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Plaintiffs in UWM student-government lawsuit want court to reconsider dismissal

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Plaintiffs in the lawsuit against the University of Wisconsin–Milwaukee filed a formal request for the court to reconsider its decision to dismiss the trial concerning the dissolution of UWM’s previous student government.

According to the Wisconsin Circuit Court Access website, the court denied the plaintiffs’ original request for a temporary restraining order against UWM officials because there was not enough evidence that irreparable damage was caused, and there was not “reasonable probability of having ultimate success on the merits of this action at some point in the future.”

Plaintiffs Taylor Scott and Muhammad Samir Siddiqueformer members of UWM’s now-defunct student government, disagreed.

“We cannot comment on why (Judge Michael Guolee) dismissed the full case,” they said in a joint press release. “We respect his right as a judge and trier of fact. Yet, we feel strongly that this complain has merit.”

The original lawsuit was filed by the plaintiffs for what the attorneys considered to be the illegal dissolution of their previous student government. Scott said in an email that the new student government’s constitution was instituted by the UWM Board of Trustees with the “illegal use of student segregated fees and biased marketing,” in which 242 votes out of 24,298 eligible votes were cast to elect the new government.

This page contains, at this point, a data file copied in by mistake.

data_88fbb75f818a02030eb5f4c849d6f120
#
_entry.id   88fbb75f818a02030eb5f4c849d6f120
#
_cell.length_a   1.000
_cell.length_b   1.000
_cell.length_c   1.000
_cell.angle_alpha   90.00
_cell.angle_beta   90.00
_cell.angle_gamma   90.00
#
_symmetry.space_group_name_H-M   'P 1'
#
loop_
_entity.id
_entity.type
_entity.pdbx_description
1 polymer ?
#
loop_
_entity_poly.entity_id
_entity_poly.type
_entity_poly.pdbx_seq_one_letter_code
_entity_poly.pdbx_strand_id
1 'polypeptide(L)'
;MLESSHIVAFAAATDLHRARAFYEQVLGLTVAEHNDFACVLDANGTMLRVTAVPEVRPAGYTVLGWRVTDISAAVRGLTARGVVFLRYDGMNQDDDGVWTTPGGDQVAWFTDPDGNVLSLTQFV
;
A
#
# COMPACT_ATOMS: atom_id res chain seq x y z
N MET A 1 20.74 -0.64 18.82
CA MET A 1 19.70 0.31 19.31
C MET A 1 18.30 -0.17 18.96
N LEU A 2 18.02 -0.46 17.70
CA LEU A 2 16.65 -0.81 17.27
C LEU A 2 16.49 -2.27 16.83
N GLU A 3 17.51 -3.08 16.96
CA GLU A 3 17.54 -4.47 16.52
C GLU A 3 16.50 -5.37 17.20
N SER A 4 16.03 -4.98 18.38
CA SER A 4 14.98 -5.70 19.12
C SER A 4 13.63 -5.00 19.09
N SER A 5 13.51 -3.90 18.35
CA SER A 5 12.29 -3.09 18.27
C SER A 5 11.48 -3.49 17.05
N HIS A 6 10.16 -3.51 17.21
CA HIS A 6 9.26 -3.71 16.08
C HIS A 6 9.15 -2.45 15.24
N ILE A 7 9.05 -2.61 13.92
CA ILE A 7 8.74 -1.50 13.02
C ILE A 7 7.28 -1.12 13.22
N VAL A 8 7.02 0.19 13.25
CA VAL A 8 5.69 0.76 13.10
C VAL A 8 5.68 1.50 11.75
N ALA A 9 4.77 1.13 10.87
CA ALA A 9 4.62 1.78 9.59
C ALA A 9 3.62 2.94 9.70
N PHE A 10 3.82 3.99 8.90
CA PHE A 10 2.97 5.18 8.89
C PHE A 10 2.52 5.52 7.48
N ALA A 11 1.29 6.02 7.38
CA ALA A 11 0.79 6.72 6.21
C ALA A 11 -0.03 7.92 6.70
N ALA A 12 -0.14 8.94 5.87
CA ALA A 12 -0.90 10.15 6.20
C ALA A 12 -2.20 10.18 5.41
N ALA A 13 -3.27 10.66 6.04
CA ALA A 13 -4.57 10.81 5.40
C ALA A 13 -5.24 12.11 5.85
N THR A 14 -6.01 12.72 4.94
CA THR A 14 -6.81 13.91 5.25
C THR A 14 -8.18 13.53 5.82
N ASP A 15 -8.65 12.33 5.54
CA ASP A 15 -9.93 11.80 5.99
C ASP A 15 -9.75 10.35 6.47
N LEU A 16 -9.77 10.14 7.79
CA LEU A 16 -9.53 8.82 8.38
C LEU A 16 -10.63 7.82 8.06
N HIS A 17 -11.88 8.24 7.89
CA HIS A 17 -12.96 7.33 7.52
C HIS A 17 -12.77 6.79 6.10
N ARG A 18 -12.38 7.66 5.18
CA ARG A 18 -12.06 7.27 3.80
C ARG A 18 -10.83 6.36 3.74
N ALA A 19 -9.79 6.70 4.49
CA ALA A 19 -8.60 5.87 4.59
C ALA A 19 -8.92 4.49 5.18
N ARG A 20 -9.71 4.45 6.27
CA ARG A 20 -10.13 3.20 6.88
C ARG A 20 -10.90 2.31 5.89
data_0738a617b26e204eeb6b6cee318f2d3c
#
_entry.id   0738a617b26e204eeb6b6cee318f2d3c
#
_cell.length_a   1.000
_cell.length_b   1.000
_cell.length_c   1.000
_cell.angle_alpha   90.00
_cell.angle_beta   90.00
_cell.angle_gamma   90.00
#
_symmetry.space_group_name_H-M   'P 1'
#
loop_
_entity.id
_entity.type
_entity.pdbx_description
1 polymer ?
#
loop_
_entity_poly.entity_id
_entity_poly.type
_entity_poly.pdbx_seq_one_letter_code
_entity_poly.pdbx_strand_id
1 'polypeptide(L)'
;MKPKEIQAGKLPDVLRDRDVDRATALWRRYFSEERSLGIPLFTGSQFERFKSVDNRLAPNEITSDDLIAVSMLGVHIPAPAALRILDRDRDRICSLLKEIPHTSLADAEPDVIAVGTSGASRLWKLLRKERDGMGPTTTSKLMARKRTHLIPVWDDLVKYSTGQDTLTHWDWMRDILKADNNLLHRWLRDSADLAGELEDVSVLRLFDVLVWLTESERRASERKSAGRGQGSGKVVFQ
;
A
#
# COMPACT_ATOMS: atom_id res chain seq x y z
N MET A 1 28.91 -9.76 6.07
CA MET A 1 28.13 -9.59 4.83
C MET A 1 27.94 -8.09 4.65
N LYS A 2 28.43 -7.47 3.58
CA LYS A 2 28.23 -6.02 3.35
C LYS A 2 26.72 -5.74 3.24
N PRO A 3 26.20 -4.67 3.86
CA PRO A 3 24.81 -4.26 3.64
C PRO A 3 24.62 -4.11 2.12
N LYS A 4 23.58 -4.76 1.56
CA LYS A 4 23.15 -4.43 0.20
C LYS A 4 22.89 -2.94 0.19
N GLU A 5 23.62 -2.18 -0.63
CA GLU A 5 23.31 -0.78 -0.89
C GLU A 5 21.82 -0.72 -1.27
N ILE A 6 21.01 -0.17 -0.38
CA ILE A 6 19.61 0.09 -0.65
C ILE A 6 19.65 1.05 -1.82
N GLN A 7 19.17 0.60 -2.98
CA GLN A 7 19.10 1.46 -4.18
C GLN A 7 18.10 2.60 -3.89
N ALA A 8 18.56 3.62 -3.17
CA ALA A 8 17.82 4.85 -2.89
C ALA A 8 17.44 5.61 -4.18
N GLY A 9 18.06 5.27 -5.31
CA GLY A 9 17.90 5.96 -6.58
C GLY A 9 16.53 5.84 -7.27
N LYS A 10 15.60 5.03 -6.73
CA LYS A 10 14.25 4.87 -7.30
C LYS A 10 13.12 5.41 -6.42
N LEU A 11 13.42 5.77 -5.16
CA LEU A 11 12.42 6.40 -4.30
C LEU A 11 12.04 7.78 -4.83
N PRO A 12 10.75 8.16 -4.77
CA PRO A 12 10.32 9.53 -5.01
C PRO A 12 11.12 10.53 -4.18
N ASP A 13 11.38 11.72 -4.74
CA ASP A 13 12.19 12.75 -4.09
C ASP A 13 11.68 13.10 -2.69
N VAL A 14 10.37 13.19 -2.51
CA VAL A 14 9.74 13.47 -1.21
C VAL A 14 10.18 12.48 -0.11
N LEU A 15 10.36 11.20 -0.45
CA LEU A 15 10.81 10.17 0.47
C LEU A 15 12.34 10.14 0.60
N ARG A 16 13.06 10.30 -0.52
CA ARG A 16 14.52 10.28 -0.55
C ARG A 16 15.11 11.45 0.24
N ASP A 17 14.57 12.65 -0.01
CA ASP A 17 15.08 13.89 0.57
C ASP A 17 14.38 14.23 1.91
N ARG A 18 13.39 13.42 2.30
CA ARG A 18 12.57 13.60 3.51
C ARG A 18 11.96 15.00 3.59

“Again, I will reiterate that the long-term effects of students not engaging on-campus, students not truly having a stake in the future of their University is a slippery slope, and one that has disastrous unforeseen consequences,” Scott said.

Thomas Luljak, the vice chancellor of university relations and communications at UWM, said in a previous email to the Tribune that the university is committed to giving students a voice in the shared governance system.

“We look forward to an open and fair election process this spring when students will be given the opportunity to decide whom they would like to represent them in student government,” Luljak said.

The university plans to ratify the new constitution May 1.

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